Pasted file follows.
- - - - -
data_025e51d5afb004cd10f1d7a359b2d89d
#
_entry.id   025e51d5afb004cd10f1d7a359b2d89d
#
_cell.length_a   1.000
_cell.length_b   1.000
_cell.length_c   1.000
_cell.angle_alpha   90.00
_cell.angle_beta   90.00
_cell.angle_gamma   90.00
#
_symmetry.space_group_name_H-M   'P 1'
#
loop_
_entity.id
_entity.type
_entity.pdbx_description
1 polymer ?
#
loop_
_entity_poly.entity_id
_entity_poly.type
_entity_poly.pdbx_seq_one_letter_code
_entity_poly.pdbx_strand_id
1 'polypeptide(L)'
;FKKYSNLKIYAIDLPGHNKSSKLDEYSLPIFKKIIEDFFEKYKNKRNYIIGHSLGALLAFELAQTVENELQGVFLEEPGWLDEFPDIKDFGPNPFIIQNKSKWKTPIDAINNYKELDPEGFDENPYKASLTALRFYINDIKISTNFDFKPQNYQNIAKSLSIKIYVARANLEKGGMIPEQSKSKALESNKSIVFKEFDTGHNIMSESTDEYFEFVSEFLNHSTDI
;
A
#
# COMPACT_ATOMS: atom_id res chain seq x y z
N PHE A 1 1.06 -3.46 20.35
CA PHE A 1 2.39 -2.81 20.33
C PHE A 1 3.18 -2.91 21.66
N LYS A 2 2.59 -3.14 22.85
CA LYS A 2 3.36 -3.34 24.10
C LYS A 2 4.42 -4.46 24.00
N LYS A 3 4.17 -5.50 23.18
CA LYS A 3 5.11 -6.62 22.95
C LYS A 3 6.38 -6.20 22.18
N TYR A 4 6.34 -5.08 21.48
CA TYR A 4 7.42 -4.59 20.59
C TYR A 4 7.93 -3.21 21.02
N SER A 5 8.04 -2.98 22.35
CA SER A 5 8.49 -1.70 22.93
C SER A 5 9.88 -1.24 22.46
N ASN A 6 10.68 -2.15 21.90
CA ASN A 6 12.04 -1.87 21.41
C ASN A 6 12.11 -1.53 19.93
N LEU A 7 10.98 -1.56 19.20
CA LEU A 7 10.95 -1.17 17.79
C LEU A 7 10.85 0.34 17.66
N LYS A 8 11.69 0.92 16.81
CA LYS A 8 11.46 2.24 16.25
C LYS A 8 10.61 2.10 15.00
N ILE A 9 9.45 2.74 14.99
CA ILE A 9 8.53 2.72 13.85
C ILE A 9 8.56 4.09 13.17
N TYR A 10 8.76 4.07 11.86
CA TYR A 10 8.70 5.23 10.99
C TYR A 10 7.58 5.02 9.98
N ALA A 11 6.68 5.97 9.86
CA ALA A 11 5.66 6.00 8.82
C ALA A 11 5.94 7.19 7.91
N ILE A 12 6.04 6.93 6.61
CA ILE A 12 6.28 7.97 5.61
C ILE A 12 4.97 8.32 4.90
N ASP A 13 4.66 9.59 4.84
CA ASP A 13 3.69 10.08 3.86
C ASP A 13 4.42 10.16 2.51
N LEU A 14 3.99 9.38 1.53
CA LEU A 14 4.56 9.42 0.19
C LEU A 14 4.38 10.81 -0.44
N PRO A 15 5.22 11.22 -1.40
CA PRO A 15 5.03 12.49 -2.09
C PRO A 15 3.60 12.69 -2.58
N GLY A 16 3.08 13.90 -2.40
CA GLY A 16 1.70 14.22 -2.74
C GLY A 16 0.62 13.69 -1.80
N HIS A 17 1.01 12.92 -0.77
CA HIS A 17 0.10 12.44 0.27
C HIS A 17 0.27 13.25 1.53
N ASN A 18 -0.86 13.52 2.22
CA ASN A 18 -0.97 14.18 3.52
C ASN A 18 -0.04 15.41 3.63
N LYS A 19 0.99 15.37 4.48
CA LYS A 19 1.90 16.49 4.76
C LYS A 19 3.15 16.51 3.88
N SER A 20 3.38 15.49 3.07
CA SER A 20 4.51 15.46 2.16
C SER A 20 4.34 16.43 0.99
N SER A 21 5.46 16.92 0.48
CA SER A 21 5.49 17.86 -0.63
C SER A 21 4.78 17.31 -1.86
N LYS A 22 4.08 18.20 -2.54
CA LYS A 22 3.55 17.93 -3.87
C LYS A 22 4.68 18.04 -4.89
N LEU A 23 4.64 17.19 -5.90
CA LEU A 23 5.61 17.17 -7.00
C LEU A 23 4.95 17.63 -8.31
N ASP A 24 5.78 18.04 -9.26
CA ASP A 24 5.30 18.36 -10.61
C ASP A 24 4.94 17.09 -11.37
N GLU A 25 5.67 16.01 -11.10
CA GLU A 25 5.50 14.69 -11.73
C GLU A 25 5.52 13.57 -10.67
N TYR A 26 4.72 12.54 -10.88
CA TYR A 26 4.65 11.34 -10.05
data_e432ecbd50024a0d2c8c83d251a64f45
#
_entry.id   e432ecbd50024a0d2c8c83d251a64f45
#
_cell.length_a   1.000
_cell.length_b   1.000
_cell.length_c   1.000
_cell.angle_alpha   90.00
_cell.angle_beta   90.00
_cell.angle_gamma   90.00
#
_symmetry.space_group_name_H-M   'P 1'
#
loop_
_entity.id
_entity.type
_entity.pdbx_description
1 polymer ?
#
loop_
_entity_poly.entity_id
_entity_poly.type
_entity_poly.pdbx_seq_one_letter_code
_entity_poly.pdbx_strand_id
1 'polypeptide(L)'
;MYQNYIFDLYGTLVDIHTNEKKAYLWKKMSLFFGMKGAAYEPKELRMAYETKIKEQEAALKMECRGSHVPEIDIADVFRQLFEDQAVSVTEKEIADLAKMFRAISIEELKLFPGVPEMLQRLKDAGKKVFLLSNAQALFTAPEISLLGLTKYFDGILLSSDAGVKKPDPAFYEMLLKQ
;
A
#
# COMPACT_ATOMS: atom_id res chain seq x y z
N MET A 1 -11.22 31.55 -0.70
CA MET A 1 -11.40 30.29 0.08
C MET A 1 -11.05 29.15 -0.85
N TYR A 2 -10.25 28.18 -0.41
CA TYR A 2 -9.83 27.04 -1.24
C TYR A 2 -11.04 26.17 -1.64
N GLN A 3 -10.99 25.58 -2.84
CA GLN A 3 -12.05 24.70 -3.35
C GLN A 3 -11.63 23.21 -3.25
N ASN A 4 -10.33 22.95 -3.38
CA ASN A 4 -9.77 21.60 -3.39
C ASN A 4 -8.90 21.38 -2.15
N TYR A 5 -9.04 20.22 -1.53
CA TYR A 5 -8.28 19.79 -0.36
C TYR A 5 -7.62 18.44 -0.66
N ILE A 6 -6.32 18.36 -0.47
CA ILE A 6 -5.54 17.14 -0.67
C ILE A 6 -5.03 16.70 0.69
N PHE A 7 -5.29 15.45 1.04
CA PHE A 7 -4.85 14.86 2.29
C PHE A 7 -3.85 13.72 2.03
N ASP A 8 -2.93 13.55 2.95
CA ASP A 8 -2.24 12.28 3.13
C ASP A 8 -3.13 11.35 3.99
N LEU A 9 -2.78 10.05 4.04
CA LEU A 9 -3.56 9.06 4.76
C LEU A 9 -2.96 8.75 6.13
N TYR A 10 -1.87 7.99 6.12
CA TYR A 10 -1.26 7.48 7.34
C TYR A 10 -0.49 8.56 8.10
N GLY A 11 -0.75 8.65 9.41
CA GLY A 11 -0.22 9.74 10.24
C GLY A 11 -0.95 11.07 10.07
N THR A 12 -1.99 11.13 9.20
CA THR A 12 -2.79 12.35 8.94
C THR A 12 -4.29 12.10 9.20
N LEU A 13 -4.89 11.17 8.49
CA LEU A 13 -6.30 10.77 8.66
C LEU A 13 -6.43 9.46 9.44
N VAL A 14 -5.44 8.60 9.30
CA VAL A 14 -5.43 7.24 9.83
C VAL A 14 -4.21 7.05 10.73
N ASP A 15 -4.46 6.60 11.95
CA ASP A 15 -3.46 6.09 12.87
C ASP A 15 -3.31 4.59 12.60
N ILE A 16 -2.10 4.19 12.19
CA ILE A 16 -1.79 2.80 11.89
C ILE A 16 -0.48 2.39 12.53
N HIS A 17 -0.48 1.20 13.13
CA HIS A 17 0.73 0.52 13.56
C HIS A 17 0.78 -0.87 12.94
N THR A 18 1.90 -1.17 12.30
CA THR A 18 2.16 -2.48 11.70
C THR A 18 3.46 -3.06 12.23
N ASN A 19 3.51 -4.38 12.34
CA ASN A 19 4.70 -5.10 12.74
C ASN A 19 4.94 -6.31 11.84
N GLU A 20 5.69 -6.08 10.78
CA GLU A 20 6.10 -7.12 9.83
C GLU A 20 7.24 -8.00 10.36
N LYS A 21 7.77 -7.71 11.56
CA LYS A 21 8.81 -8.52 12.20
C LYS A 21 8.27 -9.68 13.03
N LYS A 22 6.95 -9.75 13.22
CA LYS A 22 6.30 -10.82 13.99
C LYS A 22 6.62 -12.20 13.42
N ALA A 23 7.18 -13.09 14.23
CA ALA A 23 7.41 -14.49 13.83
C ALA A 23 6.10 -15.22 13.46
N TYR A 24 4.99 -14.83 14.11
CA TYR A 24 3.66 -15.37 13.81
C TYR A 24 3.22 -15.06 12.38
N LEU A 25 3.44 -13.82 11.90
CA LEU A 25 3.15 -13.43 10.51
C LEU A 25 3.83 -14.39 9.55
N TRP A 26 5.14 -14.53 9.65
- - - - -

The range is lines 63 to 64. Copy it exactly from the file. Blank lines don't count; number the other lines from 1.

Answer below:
C ALA A 11 5.94 7.19 7.91
N ILE A 12 6.04 6.93 6.61